For whatever we lose (like a you or a me),
It’s always our self we find in the sea.
These much-loved lines by EE Cummings could also describe Yom Kippur. For the Day of Atonement is a sea, a chance to wash ourselves until we find our most real self again, our truest, deepest self. I don’t know if the sea is the music and the waves the words of prayer, or if the sea is consciousness itself and music the tide which carries it in to the heart.
Shuvah means return. ‘Come home’, says God, ‘Come back to me.’ The voice which calls out to us, so I believe, is not that of some bleak moraliser, a spoiler at life’s dance who halts the music with a long list of don’ts. The voice is the call of life itself: ‘Hear me; see me. Have you noticed those amber leaves? That sky?’ If there are don’ts, they are simply these: don’t ignore me, don’t hurt me, don’t destroy me. (Simply these? Imperatively, categorically these!)
‘Return’ is the call chai ha’chaim, the very life of life, the call of God within life. Since that life is inside you and me, who are at this moment privileged with the wondrous, irreplaceable gift of life, the call to return comes not just from without but from within us. It is my own soul’s longing to belong to life, to be at one with and love life, as a child hugs her dog to her heart, wanting only to be inseparable forever.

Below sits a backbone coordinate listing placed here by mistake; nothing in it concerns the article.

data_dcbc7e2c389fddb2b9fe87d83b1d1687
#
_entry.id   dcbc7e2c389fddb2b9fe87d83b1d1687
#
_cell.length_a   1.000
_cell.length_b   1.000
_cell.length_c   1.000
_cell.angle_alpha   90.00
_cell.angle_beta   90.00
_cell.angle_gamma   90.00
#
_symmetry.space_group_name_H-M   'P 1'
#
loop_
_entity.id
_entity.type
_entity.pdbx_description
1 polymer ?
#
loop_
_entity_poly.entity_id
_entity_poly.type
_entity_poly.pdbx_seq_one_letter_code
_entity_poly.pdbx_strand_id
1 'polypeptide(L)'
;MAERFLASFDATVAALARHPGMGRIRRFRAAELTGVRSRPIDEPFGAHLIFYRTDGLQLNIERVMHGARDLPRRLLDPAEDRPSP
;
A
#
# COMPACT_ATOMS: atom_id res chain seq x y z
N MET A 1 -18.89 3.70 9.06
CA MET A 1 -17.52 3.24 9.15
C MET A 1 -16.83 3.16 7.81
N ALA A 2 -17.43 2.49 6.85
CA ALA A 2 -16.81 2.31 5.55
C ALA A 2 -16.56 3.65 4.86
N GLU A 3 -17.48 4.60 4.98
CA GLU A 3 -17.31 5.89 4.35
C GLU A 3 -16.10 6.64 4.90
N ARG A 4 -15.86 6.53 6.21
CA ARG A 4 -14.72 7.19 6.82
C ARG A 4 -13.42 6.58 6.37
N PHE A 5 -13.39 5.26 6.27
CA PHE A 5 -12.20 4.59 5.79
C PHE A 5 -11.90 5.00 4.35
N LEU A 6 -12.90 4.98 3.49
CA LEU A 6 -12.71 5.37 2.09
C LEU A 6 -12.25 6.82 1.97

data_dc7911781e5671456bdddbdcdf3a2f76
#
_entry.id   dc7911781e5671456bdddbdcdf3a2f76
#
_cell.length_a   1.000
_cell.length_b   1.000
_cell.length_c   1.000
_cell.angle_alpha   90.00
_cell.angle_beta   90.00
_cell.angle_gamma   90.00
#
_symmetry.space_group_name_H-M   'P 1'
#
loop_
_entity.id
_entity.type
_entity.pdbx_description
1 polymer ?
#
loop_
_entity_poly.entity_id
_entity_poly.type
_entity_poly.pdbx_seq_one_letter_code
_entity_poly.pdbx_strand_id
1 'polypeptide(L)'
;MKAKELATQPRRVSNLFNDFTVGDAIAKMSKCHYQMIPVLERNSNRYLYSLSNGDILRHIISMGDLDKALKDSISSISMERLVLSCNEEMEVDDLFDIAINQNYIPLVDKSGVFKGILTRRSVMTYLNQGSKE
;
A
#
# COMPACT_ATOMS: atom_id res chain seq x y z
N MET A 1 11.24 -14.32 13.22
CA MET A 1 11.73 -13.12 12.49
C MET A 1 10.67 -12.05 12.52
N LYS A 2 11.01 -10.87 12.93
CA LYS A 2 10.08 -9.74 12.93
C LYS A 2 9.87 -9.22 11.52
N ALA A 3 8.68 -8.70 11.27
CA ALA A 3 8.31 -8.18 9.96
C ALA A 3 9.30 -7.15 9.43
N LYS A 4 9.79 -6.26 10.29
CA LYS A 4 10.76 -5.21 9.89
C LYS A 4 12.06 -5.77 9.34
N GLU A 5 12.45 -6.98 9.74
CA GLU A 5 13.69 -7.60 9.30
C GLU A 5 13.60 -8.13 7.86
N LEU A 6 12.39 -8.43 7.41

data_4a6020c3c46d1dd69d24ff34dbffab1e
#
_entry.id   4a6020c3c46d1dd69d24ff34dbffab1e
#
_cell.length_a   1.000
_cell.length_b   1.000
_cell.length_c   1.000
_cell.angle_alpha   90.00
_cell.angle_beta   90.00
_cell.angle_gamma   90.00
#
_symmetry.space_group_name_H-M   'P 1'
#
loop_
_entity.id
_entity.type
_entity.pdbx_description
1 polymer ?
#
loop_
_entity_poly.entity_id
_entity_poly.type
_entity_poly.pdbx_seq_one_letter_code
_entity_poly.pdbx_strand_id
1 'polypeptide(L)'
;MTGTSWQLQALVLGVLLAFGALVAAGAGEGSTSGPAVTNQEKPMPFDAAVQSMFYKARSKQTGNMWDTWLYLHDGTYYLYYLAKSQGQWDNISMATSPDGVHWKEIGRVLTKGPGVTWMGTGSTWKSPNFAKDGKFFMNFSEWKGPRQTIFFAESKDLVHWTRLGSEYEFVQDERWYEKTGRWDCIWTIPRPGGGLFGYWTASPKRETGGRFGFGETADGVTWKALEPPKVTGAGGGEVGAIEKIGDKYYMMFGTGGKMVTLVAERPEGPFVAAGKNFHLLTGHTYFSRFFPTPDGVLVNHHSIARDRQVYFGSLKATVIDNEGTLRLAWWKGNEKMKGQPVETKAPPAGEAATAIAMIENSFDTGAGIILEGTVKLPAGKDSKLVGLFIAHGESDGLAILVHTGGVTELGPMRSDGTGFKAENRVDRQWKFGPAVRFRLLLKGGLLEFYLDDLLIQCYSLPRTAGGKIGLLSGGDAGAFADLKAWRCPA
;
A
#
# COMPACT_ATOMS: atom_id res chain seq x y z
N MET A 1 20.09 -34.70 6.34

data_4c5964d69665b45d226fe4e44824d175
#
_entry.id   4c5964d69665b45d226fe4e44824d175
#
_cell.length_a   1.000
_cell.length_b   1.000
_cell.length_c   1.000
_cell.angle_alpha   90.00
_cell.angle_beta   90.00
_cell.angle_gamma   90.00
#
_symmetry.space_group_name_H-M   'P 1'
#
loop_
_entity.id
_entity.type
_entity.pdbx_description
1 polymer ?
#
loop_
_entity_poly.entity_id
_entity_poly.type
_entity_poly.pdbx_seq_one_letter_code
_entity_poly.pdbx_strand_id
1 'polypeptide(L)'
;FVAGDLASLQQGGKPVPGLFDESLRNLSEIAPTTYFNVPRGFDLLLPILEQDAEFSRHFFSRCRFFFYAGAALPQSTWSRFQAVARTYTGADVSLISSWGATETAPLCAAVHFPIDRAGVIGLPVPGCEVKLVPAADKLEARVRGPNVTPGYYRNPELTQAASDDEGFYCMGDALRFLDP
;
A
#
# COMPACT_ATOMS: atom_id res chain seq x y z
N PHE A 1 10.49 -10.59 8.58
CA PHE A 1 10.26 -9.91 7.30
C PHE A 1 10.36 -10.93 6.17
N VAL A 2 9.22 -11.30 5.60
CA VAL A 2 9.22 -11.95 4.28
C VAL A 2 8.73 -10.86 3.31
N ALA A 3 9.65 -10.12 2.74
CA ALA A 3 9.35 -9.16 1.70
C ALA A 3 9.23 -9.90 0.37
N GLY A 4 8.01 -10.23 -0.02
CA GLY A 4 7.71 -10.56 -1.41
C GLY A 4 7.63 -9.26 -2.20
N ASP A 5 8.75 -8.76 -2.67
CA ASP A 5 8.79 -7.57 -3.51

‘Return’ is God’s call from inside my heart, as the Psalmist wrote ‘Lecha amar libbi’, loosely translatable as ‘my heart is You speaking’.
Kalonymus Kalman Shapira, one of the great spiritual teachers of the last century, not only because of his unvanquished courage in the Warsaw Ghetto, but because of his encompassing compassion and insight, taught that the Ten Days of Penitence are not, or at least not just, about repenting of specific sins. This we should do promptly, whenever we become aware of our mistakes and transgressions. Rather, these days are the longed-for opportunity to answer the heart’s call, God’s call, to cleanse our very consciousness in the One to which we belong.
What is that One, that sea, where I both lose and find myself? It is the essence of life, the oneness which unites all life and to which all life belongs. Therefore, it calls from everything; we can hear it everywhere and anywhere. It calls in the woodpecker half upside-down at the seed-feeder, and in the goldfinch waiting timidly in the queue. It calls from the sorrow of friends who lost their mother this week. It calls from the long line of men, women and children-in-buggies at the Drop-In, seeking support, solidarity, asylum, hope, future. It calls in the children’s protests: don’t destroy our future.
What difference does it make to bathe our consciousness in life’s sea, in the ocean of the presence of God? Our mind already knows the answer: I belong to life and am at life’s service. I am not here to hurt, uproot, exploit, destroy; I am here to tend, heal, plant, nurture, cherish, love and care. I am not here just for me, but to fulfil myself in life’s service.
Our mind knows. But when we are actually in that sea, our heart knows too. It absorbs the knowledge into its very depths and disburses it into the arteries which feed all our actions.
That, in this eleventh hour, must make all the difference.